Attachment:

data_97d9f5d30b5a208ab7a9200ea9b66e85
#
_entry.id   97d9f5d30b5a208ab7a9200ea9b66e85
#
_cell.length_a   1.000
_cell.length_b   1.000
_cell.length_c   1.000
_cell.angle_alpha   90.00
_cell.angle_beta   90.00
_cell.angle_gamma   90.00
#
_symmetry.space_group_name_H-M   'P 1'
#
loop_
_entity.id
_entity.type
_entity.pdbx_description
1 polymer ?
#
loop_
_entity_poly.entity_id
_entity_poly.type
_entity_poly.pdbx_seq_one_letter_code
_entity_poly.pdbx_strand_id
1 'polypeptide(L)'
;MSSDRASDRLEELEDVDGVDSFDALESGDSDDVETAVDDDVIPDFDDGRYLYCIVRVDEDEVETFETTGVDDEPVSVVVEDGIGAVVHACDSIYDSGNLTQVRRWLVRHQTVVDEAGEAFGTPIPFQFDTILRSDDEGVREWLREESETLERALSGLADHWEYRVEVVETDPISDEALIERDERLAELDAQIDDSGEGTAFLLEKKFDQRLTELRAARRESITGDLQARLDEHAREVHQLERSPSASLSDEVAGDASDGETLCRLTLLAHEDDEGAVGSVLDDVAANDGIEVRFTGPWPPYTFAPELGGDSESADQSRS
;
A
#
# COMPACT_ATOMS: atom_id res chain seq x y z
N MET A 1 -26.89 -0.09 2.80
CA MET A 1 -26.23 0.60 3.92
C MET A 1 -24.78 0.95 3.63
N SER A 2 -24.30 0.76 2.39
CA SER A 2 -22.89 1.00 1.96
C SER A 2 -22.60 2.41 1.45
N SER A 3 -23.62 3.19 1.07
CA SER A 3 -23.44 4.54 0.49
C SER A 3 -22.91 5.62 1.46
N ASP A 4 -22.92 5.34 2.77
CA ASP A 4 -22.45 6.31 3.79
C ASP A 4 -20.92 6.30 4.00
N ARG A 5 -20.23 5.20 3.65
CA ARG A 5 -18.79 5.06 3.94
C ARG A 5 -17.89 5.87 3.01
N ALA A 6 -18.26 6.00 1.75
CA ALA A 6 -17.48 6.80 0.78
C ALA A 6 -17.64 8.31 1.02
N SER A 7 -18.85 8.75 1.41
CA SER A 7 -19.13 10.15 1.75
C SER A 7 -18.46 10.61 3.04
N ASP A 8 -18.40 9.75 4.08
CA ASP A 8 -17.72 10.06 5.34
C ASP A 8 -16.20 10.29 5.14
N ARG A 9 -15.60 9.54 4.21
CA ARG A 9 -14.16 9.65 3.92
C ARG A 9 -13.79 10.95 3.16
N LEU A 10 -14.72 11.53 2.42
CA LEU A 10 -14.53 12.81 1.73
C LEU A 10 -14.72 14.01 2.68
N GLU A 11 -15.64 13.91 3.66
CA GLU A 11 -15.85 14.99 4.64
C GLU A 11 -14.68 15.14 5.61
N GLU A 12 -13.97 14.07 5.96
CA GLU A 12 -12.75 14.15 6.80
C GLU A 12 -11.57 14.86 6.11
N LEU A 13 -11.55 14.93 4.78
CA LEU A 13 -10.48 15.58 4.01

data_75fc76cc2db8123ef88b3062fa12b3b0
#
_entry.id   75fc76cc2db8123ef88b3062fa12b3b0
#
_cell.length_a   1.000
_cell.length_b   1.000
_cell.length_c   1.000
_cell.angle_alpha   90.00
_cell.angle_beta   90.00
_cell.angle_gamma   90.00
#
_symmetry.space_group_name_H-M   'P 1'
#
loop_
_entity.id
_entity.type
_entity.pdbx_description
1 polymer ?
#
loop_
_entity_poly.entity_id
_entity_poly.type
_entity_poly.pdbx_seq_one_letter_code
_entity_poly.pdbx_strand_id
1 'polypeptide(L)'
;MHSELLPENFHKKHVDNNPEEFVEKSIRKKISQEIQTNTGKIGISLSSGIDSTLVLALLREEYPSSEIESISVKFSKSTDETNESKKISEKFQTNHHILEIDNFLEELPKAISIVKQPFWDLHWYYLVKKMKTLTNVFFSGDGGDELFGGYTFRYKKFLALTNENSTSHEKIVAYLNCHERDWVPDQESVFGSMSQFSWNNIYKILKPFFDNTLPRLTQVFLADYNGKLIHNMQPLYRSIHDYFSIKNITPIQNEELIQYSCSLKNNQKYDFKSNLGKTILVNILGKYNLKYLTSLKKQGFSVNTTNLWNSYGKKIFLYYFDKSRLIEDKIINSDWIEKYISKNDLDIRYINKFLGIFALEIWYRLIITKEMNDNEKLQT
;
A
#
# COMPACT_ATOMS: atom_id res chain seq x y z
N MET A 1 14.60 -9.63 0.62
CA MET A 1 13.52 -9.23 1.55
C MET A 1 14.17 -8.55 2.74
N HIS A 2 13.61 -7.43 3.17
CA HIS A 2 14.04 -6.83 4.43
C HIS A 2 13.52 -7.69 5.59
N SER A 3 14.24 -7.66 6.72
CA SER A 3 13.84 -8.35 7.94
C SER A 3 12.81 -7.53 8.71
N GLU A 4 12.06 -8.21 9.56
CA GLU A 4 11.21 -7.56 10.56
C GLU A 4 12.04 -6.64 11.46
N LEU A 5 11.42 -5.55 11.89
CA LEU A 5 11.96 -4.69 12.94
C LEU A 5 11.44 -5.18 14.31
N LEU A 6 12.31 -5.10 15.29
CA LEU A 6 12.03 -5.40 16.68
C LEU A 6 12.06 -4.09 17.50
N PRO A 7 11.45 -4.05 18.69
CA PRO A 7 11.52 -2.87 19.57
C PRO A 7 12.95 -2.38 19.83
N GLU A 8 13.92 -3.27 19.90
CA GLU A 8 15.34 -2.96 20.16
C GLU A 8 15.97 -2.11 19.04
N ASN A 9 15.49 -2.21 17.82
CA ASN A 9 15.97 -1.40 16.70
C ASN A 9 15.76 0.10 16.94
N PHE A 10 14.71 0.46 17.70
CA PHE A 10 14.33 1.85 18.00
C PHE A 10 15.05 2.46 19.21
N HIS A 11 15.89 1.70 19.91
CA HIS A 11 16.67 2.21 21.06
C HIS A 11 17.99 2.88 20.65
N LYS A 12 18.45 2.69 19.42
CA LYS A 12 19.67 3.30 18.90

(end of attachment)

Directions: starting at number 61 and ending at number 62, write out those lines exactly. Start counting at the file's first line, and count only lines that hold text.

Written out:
N GLU A 11 -15.64 13.91 3.66
CA GLU A 11 -15.85 14.99 4.64